East Perth Cemeteries sits on Whadjuk Noongar Country in an area known as Martellup, on a sandy hill overlooking Western Australia’s capital city.
In 1829 this was the site of the first colonial burial ground in Perth, when a general cemetery was established. This was followed by six more of different denominations, plus one for felons, until the closure of the eight cemeteries in 1899.
More than 10,000 people who died in colonial Perth are buried here, from the wealthy and prominent to the poor and unknown.
In the middle of the Church of England Cemetery stands a simple Gothic church, designed by colonial architect Richard Roach Jewell. Built in 1871, St Bartholomew’s is the only example of a mortuary chapel constructed in Western Australia. It became a parish church in 1888 and was almost doubled in size after extensions in 1900.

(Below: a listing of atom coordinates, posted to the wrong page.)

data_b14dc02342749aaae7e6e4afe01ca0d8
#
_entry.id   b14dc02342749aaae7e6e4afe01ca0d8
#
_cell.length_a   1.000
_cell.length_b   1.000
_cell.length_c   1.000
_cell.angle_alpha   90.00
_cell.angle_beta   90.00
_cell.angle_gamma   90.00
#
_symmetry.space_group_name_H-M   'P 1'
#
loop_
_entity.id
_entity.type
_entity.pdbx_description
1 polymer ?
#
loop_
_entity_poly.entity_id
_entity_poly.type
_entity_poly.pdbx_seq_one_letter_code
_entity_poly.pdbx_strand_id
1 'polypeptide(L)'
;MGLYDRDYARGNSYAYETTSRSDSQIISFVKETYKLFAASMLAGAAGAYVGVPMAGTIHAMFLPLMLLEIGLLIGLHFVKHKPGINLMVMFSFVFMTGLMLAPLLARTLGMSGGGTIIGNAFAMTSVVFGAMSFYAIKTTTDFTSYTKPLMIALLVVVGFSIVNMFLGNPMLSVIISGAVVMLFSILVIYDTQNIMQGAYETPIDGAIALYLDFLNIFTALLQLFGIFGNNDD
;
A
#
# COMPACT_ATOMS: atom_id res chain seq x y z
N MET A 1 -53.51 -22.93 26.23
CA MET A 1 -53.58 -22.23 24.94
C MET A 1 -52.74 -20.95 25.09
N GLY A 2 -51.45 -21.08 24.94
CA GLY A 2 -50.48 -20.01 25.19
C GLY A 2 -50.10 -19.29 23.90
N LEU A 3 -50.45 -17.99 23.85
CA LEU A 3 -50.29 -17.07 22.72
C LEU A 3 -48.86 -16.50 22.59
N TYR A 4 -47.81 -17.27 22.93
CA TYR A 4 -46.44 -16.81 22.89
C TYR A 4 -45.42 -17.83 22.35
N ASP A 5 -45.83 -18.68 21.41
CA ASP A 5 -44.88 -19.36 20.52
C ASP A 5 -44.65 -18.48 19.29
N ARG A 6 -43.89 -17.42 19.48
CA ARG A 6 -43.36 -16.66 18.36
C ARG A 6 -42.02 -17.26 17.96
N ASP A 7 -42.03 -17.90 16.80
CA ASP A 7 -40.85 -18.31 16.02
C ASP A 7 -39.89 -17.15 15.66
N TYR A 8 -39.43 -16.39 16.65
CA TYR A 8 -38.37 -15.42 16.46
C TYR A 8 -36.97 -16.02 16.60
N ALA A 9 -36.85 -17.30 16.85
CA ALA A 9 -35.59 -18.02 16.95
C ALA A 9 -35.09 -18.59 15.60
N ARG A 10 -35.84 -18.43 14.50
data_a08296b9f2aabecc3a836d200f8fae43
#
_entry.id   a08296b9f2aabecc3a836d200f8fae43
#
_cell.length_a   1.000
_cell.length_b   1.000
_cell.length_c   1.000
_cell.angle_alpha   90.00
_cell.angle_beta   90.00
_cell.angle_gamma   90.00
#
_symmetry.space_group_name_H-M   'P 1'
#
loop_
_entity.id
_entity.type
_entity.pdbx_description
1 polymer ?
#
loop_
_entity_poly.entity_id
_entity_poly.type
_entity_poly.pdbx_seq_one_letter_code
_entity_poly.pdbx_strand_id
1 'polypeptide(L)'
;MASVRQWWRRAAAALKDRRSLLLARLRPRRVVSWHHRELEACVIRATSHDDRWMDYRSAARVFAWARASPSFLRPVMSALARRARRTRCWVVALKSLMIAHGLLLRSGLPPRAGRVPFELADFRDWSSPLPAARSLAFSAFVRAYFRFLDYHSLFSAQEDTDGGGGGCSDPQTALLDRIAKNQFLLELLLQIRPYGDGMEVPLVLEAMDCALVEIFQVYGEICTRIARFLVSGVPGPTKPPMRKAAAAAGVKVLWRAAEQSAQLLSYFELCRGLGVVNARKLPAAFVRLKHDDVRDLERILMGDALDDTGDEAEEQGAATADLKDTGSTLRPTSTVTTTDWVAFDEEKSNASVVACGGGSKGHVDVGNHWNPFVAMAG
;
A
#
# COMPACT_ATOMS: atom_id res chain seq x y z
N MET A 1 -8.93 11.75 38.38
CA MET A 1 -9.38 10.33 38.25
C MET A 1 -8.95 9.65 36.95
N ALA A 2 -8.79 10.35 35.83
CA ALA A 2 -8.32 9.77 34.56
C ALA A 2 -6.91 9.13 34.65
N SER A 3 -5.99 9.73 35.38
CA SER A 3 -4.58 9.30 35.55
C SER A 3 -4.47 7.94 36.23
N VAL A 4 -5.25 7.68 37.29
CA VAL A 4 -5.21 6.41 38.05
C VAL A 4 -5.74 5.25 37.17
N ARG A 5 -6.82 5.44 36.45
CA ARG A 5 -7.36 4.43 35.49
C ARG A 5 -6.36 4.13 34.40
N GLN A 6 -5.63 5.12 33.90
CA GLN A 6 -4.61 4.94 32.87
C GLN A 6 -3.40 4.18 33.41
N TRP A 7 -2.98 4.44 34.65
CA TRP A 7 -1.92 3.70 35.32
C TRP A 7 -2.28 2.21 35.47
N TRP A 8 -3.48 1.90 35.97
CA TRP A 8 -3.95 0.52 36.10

St Bartholomew’s remains a consecrated church and significant conservation was recently carried out. It is still used for church services, weddings and other religious events.
Since the closure of the Cemeteries, the majority of the grave headstones and markers have been lost through decay, neglect, vandalism and well-intentioned ‘cleanups’.
The remaining 800 however, now cared for by the National Trust, offer a unique opportunity to tell and explore stories of bravery, tragedy, illness and accident, of success, suffering and loved ones lost.
Disabled AssistanceDisabled access available
FREE – National Trust Members and children under 5 years
AUD7 – Adult Concession and Student Concession
AUD10 – Adult
AUD25 – Family Group of four
AUD7* – Group bookings of 10 or more people – price per person.